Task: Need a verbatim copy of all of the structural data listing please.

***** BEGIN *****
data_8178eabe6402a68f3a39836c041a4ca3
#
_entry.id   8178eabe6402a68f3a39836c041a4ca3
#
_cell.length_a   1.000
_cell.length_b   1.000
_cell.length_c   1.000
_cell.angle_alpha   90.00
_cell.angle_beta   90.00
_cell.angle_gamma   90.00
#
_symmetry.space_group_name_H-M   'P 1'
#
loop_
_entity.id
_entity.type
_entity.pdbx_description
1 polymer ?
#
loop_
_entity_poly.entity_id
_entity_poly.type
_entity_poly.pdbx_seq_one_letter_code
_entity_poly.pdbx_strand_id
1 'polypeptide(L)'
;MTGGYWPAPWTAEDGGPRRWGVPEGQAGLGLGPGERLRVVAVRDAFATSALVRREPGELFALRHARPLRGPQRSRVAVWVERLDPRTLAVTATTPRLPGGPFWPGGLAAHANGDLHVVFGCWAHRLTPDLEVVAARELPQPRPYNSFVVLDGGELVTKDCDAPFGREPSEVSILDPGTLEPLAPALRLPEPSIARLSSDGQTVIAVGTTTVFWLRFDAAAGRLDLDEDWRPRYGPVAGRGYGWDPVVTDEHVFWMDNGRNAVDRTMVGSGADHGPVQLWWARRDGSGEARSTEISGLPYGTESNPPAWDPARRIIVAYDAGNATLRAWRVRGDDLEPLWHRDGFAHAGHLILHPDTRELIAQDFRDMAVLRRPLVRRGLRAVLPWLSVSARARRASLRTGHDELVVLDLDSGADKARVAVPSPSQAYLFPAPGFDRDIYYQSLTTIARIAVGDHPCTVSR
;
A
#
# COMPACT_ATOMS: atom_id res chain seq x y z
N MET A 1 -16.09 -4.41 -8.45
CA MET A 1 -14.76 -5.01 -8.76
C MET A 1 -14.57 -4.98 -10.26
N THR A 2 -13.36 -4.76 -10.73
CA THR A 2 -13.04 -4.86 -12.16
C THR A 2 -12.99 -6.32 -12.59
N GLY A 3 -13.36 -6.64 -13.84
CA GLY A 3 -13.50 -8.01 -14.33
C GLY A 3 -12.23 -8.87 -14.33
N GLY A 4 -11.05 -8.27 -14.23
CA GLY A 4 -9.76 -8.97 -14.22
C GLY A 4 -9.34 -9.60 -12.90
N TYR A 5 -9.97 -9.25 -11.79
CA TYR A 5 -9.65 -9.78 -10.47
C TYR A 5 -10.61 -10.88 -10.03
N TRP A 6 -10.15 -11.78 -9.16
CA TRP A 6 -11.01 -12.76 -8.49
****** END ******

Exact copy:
data_8178eabe6402a68f3a39836c041a4ca3
#
_entry.id   8178eabe6402a68f3a39836c041a4ca3
#
_cell.length_a   1.000
_cell.length_b   1.000
_cell.length_c   1.000
_cell.angle_alpha   90.00
_cell.angle_beta   90.00
_cell.angle_gamma   90.00
#
_symmetry.space_group_name_H-M   'P 1'
#
loop_
_entity.id
_entity.type
_entity.pdbx_description
1 polymer ?
#
loop_
_entity_poly.entity_id
_entity_poly.type
_entity_poly.pdbx_seq_one_letter_code
_entity_poly.pdbx_strand_id
1 'polypeptide(L)'
;MTGGYWPAPWTAEDGGPRRWGVPEGQAGLGLGPGERLRVVAVRDAFATSALVRREPGELFALRHARPLRGPQRSRVAVWVERLDPRTLAVTATTPRLPGGPFWPGGLAAHANGDLHVVFGCWAHRLTPDLEVVAARELPQPRPYNSFVVLDGGELVTKDCDAPFGREPSEVSILDPGTLEPLAPALRLPEPSIARLSSDGQTVIAVGTTTVFWLRFDAAAGRLDLDEDWRPRYGPVAGRGYGWDPVVTDEHVFWMDNGRNAVDRTMVGSGADHGPVQLWWARRDGSGEARSTEISGLPYGTESNPPAWDPARRIIVAYDAGNATLRAWRVRGDDLEPLWHRDGFAHAGHLILHPDTRELIAQDFRDMAVLRRPLVRRGLRAVLPWLSVSARARRASLRTGHDELVVLDLDSGADKARVAVPSPSQAYLFPAPGFDRDIYYQSLTTIARIAVGDHPCTVSR
;
A
#
# COMPACT_ATOMS: atom_id res chain seq x y z
N MET A 1 -16.09 -4.41 -8.45
CA MET A 1 -14.76 -5.01 -8.76
C MET A 1 -14.57 -4.98 -10.26
N THR A 2 -13.36 -4.76 -10.73
CA THR A 2 -13.04 -4.86 -12.16
C THR A 2 -12.99 -6.32 -12.59
N GLY A 3 -13.36 -6.64 -13.84
CA GLY A 3 -13.50 -8.01 -14.33
C GLY A 3 -12.23 -8.87 -14.33
N GLY A 4 -11.05 -8.27 -14.23
CA GLY A 4 -9.76 -8.97 -14.22
C GLY A 4 -9.34 -9.60 -12.90
N TYR A 5 -9.97 -9.25 -11.79
CA TYR A 5 -9.65 -9.78 -10.47
C TYR A 5 -10.61 -10.88 -10.03
N TRP A 6 -10.15 -11.78 -9.16
CA TRP A 6 -11.01 -12.76 -8.49